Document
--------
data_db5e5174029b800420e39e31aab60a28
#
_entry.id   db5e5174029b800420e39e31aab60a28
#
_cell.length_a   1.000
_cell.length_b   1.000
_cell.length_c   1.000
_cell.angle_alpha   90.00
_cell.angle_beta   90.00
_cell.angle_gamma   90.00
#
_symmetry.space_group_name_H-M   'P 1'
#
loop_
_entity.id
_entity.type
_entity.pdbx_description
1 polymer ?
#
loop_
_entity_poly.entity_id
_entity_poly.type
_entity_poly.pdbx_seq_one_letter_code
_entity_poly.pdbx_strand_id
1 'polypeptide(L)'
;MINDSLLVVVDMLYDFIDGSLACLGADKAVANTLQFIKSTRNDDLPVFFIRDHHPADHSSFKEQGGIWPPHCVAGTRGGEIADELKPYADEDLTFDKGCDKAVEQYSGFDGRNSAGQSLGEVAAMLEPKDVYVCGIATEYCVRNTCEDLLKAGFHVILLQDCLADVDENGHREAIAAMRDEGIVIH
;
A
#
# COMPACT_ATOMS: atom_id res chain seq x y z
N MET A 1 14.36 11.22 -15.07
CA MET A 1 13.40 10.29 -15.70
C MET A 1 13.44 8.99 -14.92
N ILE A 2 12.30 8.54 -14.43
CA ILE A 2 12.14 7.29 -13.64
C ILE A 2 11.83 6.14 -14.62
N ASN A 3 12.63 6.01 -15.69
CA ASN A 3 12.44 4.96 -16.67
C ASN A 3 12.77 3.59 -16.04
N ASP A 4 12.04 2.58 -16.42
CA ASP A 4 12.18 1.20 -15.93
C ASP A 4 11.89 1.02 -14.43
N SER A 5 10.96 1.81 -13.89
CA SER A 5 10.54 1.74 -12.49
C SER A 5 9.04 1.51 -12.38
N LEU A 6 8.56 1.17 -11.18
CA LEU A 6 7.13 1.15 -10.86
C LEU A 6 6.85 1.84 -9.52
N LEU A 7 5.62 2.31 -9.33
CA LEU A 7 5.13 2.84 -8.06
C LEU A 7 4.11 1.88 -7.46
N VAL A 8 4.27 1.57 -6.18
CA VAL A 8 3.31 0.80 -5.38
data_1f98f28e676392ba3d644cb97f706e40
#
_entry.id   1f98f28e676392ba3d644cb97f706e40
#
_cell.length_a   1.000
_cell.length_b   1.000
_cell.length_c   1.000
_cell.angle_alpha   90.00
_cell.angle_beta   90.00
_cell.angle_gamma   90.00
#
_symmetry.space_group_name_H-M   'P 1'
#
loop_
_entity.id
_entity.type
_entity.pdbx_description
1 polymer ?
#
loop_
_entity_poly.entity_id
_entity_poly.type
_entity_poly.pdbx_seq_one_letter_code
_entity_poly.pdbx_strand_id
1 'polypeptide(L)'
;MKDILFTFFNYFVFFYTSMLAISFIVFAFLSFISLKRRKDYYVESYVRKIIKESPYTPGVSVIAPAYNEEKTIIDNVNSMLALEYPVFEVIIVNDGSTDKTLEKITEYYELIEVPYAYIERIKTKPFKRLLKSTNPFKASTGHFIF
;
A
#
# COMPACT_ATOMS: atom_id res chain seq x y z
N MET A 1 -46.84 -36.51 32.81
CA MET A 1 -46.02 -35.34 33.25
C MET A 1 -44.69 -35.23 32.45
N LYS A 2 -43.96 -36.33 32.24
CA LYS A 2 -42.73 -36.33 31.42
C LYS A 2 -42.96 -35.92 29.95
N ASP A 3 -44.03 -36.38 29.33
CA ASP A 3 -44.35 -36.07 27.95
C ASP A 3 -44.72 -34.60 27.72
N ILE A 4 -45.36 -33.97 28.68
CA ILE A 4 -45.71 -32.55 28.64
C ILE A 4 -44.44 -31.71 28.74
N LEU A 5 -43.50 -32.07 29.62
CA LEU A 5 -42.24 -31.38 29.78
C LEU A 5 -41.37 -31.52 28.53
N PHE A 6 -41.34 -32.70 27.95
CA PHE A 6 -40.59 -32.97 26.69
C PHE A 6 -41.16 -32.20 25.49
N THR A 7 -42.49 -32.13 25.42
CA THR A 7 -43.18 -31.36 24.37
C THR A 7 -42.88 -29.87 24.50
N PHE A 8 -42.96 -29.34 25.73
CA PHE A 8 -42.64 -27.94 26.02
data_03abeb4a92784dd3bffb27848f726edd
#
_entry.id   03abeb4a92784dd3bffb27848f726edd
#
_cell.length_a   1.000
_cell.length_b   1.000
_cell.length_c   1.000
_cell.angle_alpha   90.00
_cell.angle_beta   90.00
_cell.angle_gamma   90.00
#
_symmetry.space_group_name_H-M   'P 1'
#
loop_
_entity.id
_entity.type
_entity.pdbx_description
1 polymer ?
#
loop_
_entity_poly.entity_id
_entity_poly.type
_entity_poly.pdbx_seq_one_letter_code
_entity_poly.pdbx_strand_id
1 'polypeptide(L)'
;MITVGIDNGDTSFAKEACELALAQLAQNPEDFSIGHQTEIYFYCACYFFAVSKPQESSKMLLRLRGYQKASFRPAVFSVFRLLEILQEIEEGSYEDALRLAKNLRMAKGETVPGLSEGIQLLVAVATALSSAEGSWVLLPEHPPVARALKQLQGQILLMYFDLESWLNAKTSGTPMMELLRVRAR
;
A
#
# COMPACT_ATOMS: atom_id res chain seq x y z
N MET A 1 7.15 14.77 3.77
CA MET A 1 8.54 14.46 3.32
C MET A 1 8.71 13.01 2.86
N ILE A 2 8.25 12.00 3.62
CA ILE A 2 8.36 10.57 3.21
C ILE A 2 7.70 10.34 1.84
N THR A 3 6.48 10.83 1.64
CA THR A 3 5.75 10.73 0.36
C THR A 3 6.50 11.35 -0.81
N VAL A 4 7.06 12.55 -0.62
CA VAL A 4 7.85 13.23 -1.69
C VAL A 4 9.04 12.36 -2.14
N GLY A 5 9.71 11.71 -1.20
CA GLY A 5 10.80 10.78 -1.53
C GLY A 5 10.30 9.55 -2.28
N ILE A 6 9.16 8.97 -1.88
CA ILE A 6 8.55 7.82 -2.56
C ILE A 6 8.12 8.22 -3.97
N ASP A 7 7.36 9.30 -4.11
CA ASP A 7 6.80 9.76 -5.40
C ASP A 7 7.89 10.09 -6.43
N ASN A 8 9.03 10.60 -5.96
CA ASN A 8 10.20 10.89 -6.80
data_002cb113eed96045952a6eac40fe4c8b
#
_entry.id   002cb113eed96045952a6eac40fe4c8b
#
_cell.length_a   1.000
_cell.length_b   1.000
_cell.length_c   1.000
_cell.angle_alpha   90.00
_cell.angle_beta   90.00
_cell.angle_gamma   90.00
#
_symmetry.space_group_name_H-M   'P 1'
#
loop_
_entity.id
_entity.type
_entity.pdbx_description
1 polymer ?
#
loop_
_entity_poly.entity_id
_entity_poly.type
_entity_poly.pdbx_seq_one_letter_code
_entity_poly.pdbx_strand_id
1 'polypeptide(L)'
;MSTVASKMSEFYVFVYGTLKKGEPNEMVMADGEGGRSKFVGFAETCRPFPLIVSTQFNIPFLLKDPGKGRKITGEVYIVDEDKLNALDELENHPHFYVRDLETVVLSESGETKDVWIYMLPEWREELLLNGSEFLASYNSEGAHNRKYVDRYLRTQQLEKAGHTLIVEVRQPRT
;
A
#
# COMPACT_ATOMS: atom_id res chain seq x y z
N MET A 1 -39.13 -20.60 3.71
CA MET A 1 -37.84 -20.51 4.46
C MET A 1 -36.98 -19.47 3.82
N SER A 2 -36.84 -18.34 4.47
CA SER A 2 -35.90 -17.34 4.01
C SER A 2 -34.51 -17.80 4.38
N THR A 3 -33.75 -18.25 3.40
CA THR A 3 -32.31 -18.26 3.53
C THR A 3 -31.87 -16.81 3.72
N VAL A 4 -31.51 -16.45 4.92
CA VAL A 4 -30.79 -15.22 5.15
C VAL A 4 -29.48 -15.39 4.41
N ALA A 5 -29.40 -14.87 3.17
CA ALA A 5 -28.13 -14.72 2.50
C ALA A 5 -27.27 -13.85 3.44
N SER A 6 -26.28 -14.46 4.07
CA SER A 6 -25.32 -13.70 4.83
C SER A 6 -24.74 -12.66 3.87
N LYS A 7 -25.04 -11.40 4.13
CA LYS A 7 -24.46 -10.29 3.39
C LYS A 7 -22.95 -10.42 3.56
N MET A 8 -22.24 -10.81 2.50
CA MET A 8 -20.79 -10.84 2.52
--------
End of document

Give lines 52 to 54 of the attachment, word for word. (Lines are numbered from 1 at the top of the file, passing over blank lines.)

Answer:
N VAL A 8 4.27 1.57 -6.18
CA VAL A 8 3.31 0.80 -5.38
data_1f98f28e676392ba3d644cb97f706e40